Panasonic Lumix DMC-G5 Review
The Panasonic Lumix DMC-G5 is a compact Micro Four-Thirds mirrorless camera from Panasonic. It is designed to provide the versatility of ILCs and high image-quality in a small size. A 16 megapixels LiveMOS sensor capable of ISO 200 to 12800 and full 1080p HD 60 FPS video is at its center.
The Panasonic G5 is targeted at intermediate photographers. It features an integrated EVF with Eye-Start sensor and high-resolution that makes it completely usable at eye-level. It also includes a full complement of manual controls and a reasonable number of buttons which are very customizable.
Its lens mount makes the G5 compatible with a growing number of Micro Four-Thirds lenses which are often designed for compactness. A number of those from Panasonic feature Optical Image Stabilization which is useful to compensate for camera shake on cameras like this one which do not have built-in stabilization. It also supports external lighting via a standard hot-shoe.
The Panasonic Lumix DMC-G5 is sold as a body-only or in a kit with either a standard or compact 14-42mm lens. The compact version features a completely electronic zoom which can be controlled by the camera or using a lever on the lens barrel. Another lever controls manual focus. This lens is not ideal for photography but provides smooth variable-speed zoom for video. Available kits depend on your location.
This digital camera review analyses the usability, image quality and performance of the Panasonic Lumix DMC-G5.
Panasonic Lumix DMC-G5 Features
- 16 Megapixels CMOS Four-Thirds sensor
- Micro Four-Thirds lens mount
- Built-in ultra-sonic dust-reduction
- ISO 160 to 12800 sensitivity
- Auto ISO, customizable limit from 160 to 3200
- 1/4000 to 60s Shutter-speeds, plus Bulb
- PASM Exposure modes with Program-Shift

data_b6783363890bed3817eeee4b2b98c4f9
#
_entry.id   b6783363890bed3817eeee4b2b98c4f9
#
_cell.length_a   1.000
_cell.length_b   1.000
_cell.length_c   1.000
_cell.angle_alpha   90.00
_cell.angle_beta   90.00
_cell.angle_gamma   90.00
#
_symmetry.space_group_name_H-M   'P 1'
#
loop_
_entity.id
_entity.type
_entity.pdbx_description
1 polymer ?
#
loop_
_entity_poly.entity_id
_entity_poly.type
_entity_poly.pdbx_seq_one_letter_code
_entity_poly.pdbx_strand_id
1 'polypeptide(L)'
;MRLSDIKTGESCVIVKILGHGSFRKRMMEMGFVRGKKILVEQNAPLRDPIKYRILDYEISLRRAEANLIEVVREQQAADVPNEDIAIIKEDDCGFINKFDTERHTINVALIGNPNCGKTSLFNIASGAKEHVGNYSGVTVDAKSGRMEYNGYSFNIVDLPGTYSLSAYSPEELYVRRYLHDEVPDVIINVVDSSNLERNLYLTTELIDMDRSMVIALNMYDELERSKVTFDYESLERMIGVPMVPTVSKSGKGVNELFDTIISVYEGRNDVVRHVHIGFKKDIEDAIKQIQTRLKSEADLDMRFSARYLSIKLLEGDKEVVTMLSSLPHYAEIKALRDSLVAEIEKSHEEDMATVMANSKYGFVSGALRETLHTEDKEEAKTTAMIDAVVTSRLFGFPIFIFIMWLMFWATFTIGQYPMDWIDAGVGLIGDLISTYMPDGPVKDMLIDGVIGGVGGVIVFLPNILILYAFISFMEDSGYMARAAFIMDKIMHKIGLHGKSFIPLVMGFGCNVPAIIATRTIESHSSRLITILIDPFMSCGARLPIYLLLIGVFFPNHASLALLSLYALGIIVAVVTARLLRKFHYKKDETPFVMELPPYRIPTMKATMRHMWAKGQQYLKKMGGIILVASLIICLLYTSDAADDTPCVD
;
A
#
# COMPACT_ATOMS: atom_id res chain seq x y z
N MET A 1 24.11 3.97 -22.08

- Multi-Segment, Center-Weighed and Spot metering
- Exposure-Compensation, ±5, 1/3 increments
- Auto-Exposure Bracketing, 3, 5 or 7 frames, Max 1 EV increments
- Auto, Auto Redeye, Forced, Forced Redeye, Slow-Sync, Slow-Sync Redeye, Off flash modes
- Automatic, 5 presetsSunny, Cloudy, Shade, Tungsten, Flash, Kelvin and 2 custom white-balance settings
- White-balance fine-tuning along 2 axis in 19 steps
- WB Bracketing, 3 frames, 3 step sizes along 2 axis
- 5 Color and 1 B&W Photo Styles
- Adjustable contrast, sharpness, saturation and noise-reduction, 5 steps each
- sRGB or Adobe RGB color space
- Optional Long-Shutter noise-reduction
- Optional vignetting compensation
- Continuous Drive: 6 FPS without preview, 3 FPS with preview, 20 FPS without preview @ 4 MP
- Buffer-Depth: 12 JPEG or 6 RAW at 16 MP
- Self-timer, 2s, 10s or 3 shots @ 10 seconds
- Automatic HDR capture
- Single-shot autofocus (AF-S), continuous autofocus (AF-C) or manual-focus (MF)
- Center-point, 23-points, subject tracking and face-detect Contrast-Detect autofocus
- Optional quick-shift autofocus
- Optional MF magnification
- Optional AF-Assist lamp
Display & Viewfinder
- 3" Rotating 16:9 LCD, 920K Pixels
- Optional live histogram
- Optional guidelines, 3 types
- Optional blinking highlight
- Adjustable brightness, 7 steps
- Adjustable saturation, 7 steps
- Adjustable color, 11 steps, 2 axis
- 4:3 Native aspect ratio
- 3:2, 16:9 & 1:1 cropped aspect ratios
- 12, 6 and 3 Megapixels mode
- JPEG, RAW, RAW+JPEG capture
- 2 JPEG Compression qualities
- Optional contrast enhancement, 3 levels
- Optional resolution enhancement, 4 levels
- Optional face-recognition
- 1920x1080 @ 60 FPS with AVHCD Codec
- 1920x1080 @ 30 FPS with MPEG-4 Codec
- Single-shot autofocus (AF-S), continuous autofocus (AF-C) or manual-focus (MF)
- Built-in stereo microphone
- Audio meters, 2 channels
- Audio gain, 4 steps
- Optional Wind-Filter
- Hot-shoe for external lighting
- HDMI (1080i) output
- A/V (NYSC / PAL) output
- USB 2.0 connectivity
- One clickable control-dial
- Customizable LCD/LCD and AE-L buttons
- Customizable Quick Menu button
- Integrated lever for electronic zooms
- Lithium-Ion battery
- SDXC memory
- Lens stabilization control, 3 modesPreview and exposure, Exposure only, Panning
Usability - How easy is it to use?